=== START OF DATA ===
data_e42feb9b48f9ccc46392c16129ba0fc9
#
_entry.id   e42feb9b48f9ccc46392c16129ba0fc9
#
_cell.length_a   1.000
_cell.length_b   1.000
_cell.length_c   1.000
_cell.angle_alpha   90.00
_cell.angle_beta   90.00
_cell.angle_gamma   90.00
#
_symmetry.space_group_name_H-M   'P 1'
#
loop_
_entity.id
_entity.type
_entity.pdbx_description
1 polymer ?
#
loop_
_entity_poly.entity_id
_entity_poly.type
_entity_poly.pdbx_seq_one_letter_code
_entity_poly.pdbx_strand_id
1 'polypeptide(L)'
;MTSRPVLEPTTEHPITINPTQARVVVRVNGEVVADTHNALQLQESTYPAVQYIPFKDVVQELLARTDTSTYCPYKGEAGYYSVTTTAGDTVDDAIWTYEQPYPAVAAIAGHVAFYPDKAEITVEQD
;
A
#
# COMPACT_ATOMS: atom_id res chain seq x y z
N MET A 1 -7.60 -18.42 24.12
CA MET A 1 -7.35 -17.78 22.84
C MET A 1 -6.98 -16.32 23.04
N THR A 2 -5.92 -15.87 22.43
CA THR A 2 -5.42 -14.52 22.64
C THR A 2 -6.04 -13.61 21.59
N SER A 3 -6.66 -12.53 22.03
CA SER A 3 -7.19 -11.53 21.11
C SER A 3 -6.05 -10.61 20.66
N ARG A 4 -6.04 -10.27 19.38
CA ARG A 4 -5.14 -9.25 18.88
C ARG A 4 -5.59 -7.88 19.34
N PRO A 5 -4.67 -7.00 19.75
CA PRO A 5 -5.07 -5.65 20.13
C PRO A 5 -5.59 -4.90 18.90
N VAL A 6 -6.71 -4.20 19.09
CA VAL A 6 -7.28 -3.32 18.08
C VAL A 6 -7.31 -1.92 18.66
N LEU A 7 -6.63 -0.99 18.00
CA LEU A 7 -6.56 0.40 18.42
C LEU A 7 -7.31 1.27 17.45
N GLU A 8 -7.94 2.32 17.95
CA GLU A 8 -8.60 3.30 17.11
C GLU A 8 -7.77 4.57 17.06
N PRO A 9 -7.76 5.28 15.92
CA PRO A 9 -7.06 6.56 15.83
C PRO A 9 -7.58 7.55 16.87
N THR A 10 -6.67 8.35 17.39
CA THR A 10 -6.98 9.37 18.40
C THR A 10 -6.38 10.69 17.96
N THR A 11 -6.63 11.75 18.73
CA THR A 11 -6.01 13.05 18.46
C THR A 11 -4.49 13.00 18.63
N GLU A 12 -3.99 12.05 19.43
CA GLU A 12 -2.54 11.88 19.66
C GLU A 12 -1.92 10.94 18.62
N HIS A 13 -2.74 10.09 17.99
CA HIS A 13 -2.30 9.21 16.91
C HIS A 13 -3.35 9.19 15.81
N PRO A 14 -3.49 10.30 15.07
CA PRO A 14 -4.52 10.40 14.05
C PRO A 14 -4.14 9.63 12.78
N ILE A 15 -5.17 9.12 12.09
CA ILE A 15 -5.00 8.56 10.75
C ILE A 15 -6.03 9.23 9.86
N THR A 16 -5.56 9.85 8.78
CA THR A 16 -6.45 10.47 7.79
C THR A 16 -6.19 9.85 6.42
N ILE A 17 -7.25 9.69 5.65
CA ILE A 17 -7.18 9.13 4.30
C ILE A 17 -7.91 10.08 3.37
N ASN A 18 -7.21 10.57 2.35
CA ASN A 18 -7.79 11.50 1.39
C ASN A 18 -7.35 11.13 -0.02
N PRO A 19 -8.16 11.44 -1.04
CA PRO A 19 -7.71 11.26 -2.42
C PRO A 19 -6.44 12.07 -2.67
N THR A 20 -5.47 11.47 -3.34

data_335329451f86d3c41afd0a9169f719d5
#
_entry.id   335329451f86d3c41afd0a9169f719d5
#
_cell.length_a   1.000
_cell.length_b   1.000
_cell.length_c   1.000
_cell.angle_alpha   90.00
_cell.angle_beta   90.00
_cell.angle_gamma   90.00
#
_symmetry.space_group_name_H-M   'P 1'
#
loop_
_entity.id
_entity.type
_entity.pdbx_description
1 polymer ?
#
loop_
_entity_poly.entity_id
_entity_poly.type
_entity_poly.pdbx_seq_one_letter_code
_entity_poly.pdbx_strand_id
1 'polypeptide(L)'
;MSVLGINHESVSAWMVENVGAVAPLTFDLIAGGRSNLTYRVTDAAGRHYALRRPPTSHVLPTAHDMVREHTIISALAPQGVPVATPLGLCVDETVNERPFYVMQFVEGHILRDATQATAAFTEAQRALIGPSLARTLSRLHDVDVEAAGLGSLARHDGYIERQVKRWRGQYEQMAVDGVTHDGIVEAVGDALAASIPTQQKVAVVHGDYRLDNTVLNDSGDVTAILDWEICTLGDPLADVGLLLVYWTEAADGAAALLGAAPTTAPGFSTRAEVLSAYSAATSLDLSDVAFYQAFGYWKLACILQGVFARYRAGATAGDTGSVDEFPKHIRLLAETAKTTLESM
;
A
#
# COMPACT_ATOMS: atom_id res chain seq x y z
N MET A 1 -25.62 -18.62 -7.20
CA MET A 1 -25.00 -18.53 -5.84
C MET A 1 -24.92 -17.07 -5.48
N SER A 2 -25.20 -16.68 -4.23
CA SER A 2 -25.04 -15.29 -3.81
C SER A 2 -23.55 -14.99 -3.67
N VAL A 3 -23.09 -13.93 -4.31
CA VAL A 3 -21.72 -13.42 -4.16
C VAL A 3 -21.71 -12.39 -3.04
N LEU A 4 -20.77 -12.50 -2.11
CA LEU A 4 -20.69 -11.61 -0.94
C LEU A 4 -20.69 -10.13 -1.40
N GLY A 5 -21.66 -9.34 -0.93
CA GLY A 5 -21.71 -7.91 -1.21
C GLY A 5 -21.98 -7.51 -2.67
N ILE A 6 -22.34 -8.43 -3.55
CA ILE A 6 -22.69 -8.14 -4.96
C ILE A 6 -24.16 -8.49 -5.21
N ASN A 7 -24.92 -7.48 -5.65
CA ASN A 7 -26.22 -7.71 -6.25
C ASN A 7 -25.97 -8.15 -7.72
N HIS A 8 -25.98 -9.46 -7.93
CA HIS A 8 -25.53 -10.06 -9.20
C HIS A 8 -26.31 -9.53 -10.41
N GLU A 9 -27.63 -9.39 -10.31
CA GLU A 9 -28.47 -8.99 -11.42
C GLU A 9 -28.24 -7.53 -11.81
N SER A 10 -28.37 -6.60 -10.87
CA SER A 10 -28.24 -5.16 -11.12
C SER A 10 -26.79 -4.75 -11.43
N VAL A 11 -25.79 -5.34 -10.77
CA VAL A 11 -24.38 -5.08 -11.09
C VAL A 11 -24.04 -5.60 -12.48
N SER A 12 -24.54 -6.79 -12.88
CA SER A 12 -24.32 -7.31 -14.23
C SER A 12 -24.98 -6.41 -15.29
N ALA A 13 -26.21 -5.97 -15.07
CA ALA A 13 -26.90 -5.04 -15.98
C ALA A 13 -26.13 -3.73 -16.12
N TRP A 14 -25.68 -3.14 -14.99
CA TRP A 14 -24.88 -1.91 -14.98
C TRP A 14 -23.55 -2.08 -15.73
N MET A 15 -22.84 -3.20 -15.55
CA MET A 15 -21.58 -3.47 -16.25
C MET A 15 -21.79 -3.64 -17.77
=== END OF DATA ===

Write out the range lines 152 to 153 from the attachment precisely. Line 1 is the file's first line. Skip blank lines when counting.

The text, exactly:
N SER A 12 -24.54 -6.79 -12.88
CA SER A 12 -24.32 -7.31 -14.23